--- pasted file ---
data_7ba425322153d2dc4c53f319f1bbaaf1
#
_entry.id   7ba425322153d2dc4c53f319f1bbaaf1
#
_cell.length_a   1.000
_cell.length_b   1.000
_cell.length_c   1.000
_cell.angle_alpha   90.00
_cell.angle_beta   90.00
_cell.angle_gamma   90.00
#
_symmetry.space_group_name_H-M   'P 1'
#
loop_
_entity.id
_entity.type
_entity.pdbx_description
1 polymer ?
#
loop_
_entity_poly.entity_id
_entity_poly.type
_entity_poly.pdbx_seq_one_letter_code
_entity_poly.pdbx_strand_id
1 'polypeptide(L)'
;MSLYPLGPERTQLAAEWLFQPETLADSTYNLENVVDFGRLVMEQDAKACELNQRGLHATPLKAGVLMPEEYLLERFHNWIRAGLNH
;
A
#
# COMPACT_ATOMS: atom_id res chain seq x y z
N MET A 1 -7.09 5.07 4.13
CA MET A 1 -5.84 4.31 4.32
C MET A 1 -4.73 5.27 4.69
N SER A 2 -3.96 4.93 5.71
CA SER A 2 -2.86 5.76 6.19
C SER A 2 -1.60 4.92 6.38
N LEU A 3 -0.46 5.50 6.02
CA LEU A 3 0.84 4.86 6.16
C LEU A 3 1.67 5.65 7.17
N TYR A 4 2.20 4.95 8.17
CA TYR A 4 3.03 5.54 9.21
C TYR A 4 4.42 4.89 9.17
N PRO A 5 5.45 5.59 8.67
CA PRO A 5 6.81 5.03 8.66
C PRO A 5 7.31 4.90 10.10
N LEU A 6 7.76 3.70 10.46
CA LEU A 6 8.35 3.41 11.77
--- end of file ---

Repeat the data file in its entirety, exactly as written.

data_7ba425322153d2dc4c53f319f1bbaaf1
#
_entry.id   7ba425322153d2dc4c53f319f1bbaaf1
#
_cell.length_a   1.000
_cell.length_b   1.000
_cell.length_c   1.000
_cell.angle_alpha   90.00
_cell.angle_beta   90.00
_cell.angle_gamma   90.00
#
_symmetry.space_group_name_H-M   'P 1'
#
loop_
_entity.id
_entity.type
_entity.pdbx_description
1 polymer ?
#
loop_
_entity_poly.entity_id
_entity_poly.type
_entity_poly.pdbx_seq_one_letter_code
_entity_poly.pdbx_strand_id
1 'polypeptide(L)'
;MSLYPLGPERTQLAAEWLFQPETLADSTYNLENVVDFGRLVMEQDAKACELNQRGLHATPLKAGVLMPEEYLLERFHNWIRAGLNH
;
A
#
# COMPACT_ATOMS: atom_id res chain seq x y z
N MET A 1 -7.09 5.07 4.13
CA MET A 1 -5.84 4.31 4.32
C MET A 1 -4.73 5.27 4.69
N SER A 2 -3.96 4.93 5.71
CA SER A 2 -2.86 5.76 6.19
C SER A 2 -1.60 4.92 6.38
N LEU A 3 -0.46 5.50 6.02
CA LEU A 3 0.84 4.86 6.16
C LEU A 3 1.67 5.65 7.17
N TYR A 4 2.20 4.95 8.17
CA TYR A 4 3.03 5.54 9.21
C TYR A 4 4.42 4.89 9.17
N PRO A 5 5.45 5.59 8.67
CA PRO A 5 6.81 5.03 8.66
C PRO A 5 7.31 4.90 10.10
N LEU A 6 7.76 3.70 10.46
CA LEU A 6 8.35 3.41 11.77